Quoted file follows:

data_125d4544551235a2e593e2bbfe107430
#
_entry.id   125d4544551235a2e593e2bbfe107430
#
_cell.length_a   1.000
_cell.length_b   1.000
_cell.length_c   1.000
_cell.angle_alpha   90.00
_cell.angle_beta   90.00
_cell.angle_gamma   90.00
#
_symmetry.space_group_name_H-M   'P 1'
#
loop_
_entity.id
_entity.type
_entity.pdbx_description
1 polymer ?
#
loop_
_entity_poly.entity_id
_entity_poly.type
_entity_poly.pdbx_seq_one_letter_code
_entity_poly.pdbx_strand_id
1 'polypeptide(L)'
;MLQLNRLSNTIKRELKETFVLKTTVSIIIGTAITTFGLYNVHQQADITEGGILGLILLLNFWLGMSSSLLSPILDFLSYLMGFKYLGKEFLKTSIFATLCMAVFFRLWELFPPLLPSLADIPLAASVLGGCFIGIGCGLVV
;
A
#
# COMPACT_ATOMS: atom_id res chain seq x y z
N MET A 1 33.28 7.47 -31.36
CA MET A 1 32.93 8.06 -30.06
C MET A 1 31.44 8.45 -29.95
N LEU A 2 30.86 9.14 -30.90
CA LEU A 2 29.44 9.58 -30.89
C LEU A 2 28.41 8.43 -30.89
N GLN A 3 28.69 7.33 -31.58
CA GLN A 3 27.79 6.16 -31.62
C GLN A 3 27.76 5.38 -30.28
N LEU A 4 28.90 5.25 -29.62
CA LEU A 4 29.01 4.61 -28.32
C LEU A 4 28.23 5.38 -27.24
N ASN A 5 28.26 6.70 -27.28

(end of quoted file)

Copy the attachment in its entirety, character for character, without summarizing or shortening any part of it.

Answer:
data_125d4544551235a2e593e2bbfe107430
#
_entry.id   125d4544551235a2e593e2bbfe107430
#
_cell.length_a   1.000
_cell.length_b   1.000
_cell.length_c   1.000
_cell.angle_alpha   90.00
_cell.angle_beta   90.00
_cell.angle_gamma   90.00
#
_symmetry.space_group_name_H-M   'P 1'
#
loop_
_entity.id
_entity.type
_entity.pdbx_description
1 polymer ?
#
loop_
_entity_poly.entity_id
_entity_poly.type
_entity_poly.pdbx_seq_one_letter_code
_entity_poly.pdbx_strand_id
1 'polypeptide(L)'
;MLQLNRLSNTIKRELKETFVLKTTVSIIIGTAITTFGLYNVHQQADITEGGILGLILLLNFWLGMSSSLLSPILDFLSYLMGFKYLGKEFLKTSIFATLCMAVFFRLWELFPPLLPSLADIPLAASVLGGCFIGIGCGLVV
;
A
#
# COMPACT_ATOMS: atom_id res chain seq x y z
N MET A 1 33.28 7.47 -31.36
CA MET A 1 32.93 8.06 -30.06
C MET A 1 31.44 8.45 -29.95
N LEU A 2 30.86 9.14 -30.90
CA LEU A 2 29.44 9.58 -30.89
C LEU A 2 28.41 8.43 -30.89
N GLN A 3 28.69 7.33 -31.58
CA GLN A 3 27.79 6.16 -31.62
C GLN A 3 27.76 5.38 -30.28
N LEU A 4 28.90 5.25 -29.62
CA LEU A 4 29.01 4.61 -28.32
C LEU A 4 28.23 5.38 -27.24
N ASN A 5 28.26 6.70 -27.28